By Andrew Furness and Federica Pisi Between the 20th-22nd June, Río de Janeiro will host a United Nations summit to discuss a green economy and world social development. The idea is to develop a “global model” and on the 11th June in Buenos Aires, members of the Red Social Argentina met to discuss how Argentina should present themselves and what should hope to be gained for South America from the meetings. This year’s official United Nations document explaining the summit tells us that the name comes from the fact that a similar world summit was held in Río in 1992 (20 years ago). The conference is due to be attended by Governments and heads of state from member nations, as well as relevant NGOs and crucially; social movements and “civil society”, i.e. artists, journalists and urban-syndicates but to name a few. This final addition to the invited list has caused great excitement in Latin America as it means a potentially ‘environmental’ conference can be used to discuss a wider range of issues and indeed at the conference myself and Federica attended, one of the speakers was a representative from the indigenous community. In terms of this conference, the introduction was a clear sign of the attitude of the group. I should explain that the ‘Red Social Argentina’ is a group made up of leading figures from the government and social organisations. Both their introductory document and the Ambassador’s opening discourse called for the “Sustainable Development” conference to include more than just ecologists and environmentalists but political and academic interests too. It was stressed that a sustainable social development model must include what they consider the 3 pillars of development: The Economy, Social Work and Care for the environment. This meeting took place in the Cancillería Argentina and all of the speakers told us what an honour it was to be presenting in such a prestigious location that for so long “was closed to la voz de los pueblos” but now directly represents this voice which is speaking clearly for a summit with wider interests and a slight shift in focus. For Argentina, social dynamic will be the most important factor. The presenters spoke one after the other to talk about their specific points of views from the perspective of their organisations. They were: Hugo Yasky, Secretary General of the CTA (Worker’s Association), Government Members Edgardo Depetri, Claudia Giaccone, Mara Brawer, the junior secretary of Environmental policy Silvia Révora, the network’s ambassador: Oscar Laborde and the junior secretary of foreign policy María del Carmen Squeff. Below is a brief summary of each speaker’s presentation which followed Ambassador Laborde’s introduction: 1) María del Carmen Squeff -Mentioned again the 3 pillars of Economy, Social work and Environmental care and added that these are the key for not only a better environment but for the fight against poverty. -She said she was happy to see the importance placed on social inclusion and participation in the decision making process. 2)Indigenous Towns representative -Spoke of how the indigenous are important to this summit and these projects as they give a perfect example of how to live in harmony with nature. -Expressed gratitude for being recognised in various constitutional laws and hopes this can be continued into a universal trait. 3)Claudia Giaccone -Climate Change co-ordinator: spoke of vital statistics that needed to be addressed in Río this summer, ¾ of the world population doesn’t have enough food or resources -Brought a positive perspective in the sense that since Río 1992 the level of interest has raised and there are now more projects regarding education, health and food worldwide. Said there are opportunities here for a gran avanza 4)Silvia Révora -Talked about the political theory behind these talks; the government does not want to accept a supranational power and thinks the UN has the potential to be controlled by a small number of countries -Agrees with a global venture such as this but primarily wants to ensure the defence of the countries agriculture industry and identity. (Joked that she wasn’t used to applause when her speech received a very positive response) 5) Mara Brawer -Spoke of the human element; a healthy environment is the only way to enable those in poverty to live well -Made reference to Europe’s involvement: “The E.U. sees this as a platform to convert the world to their models but there needs to be a compromise” 6)Edgardo Depetri - Made a very passionate and patriotic speech; Argentina should give examples to the conference -His main points were that Argentina must protect its natural resources because America and Europe are trying to control key international areas in order to recover the damages from their economic crises. 7)Hugo Yasky -Took the position that a global model could be beneficial; the world has a tension between the Northern and Southern hemisphere but this inequality happens inside individual nations too. -Delighted with the progress shown in 20 years (cited example of the original town representative speaking after a government minister) and pushed for policies that would continue benefiting Argentina after the Río meeting. There is one more similar event happening on the 11th and 12th May which will include specific workshops to finish preparation, we hope some future VG volunteers will be able to see what developments occur at this. But overall the objective for Argentina remains to use the ‘important opportunity’ of Río+20 to establish a new global model that will overcome the challenges of existing regulations.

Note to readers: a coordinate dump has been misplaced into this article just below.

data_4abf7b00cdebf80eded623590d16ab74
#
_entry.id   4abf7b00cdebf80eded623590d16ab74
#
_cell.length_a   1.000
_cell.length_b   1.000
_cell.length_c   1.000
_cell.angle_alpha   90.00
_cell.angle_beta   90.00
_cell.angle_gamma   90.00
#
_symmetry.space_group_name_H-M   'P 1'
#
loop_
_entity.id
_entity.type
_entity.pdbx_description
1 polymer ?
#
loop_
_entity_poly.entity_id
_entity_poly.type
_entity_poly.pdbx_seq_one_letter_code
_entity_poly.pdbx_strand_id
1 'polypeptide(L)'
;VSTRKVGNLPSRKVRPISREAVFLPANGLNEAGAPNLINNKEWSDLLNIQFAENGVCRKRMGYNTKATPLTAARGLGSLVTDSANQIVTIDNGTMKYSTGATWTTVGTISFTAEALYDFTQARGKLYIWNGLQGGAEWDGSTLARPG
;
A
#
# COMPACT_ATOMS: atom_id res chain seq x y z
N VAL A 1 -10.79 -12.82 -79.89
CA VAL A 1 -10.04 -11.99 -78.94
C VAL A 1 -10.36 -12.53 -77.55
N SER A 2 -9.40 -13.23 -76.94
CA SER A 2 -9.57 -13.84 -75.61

Volunteers attend Río+20 Conference in 'Cancillería Argentina', Buenos AiresWritten by Jesica Franco
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